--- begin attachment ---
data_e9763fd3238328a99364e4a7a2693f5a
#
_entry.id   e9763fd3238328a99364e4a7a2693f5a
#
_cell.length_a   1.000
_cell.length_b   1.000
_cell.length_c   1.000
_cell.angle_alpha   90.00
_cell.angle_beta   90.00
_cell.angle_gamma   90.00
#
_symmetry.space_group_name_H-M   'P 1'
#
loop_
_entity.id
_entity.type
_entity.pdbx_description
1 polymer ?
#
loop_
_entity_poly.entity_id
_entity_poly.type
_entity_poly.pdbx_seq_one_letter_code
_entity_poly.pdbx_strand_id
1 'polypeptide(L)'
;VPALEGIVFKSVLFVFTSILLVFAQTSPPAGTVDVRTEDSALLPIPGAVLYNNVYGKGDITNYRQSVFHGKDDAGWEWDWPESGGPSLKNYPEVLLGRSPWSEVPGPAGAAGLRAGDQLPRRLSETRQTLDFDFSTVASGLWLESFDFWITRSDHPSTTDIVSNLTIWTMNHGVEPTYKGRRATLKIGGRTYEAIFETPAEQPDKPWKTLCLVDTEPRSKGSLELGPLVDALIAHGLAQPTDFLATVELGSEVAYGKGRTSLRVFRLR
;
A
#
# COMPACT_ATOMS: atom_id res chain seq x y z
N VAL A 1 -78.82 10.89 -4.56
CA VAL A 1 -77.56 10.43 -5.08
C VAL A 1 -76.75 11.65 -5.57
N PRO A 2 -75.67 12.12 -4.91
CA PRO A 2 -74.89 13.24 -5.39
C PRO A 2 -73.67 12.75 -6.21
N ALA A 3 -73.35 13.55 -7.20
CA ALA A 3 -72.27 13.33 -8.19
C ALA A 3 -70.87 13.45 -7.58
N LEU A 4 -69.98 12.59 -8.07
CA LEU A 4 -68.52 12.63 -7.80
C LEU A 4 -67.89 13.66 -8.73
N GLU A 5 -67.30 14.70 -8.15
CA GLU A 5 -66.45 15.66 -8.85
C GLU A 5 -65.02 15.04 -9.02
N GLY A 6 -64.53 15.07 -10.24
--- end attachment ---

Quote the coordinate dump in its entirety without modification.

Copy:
data_e9763fd3238328a99364e4a7a2693f5a
#
_entry.id   e9763fd3238328a99364e4a7a2693f5a
#
_cell.length_a   1.000
_cell.length_b   1.000
_cell.length_c   1.000
_cell.angle_alpha   90.00
_cell.angle_beta   90.00
_cell.angle_gamma   90.00
#
_symmetry.space_group_name_H-M   'P 1'
#
loop_
_entity.id
_entity.type
_entity.pdbx_description
1 polymer ?
#
loop_
_entity_poly.entity_id
_entity_poly.type
_entity_poly.pdbx_seq_one_letter_code
_entity_poly.pdbx_strand_id
1 'polypeptide(L)'
;VPALEGIVFKSVLFVFTSILLVFAQTSPPAGTVDVRTEDSALLPIPGAVLYNNVYGKGDITNYRQSVFHGKDDAGWEWDWPESGGPSLKNYPEVLLGRSPWSEVPGPAGAAGLRAGDQLPRRLSETRQTLDFDFSTVASGLWLESFDFWITRSDHPSTTDIVSNLTIWTMNHGVEPTYKGRRATLKIGGRTYEAIFETPAEQPDKPWKTLCLVDTEPRSKGSLELGPLVDALIAHGLAQPTDFLATVELGSEVAYGKGRTSLRVFRLR
;
A
#
# COMPACT_ATOMS: atom_id res chain seq x y z
N VAL A 1 -78.82 10.89 -4.56
CA VAL A 1 -77.56 10.43 -5.08
C VAL A 1 -76.75 11.65 -5.57
N PRO A 2 -75.67 12.12 -4.91
CA PRO A 2 -74.89 13.24 -5.39
C PRO A 2 -73.67 12.75 -6.21
N ALA A 3 -73.35 13.55 -7.20
CA ALA A 3 -72.27 13.33 -8.19
C ALA A 3 -70.87 13.45 -7.58
N LEU A 4 -69.98 12.59 -8.07
CA LEU A 4 -68.52 12.63 -7.80
C LEU A 4 -67.89 13.66 -8.73
N GLU A 5 -67.30 14.70 -8.15
CA GLU A 5 -66.45 15.66 -8.85
C GLU A 5 -65.02 15.04 -9.02
N GLY A 6 -64.53 15.07 -10.24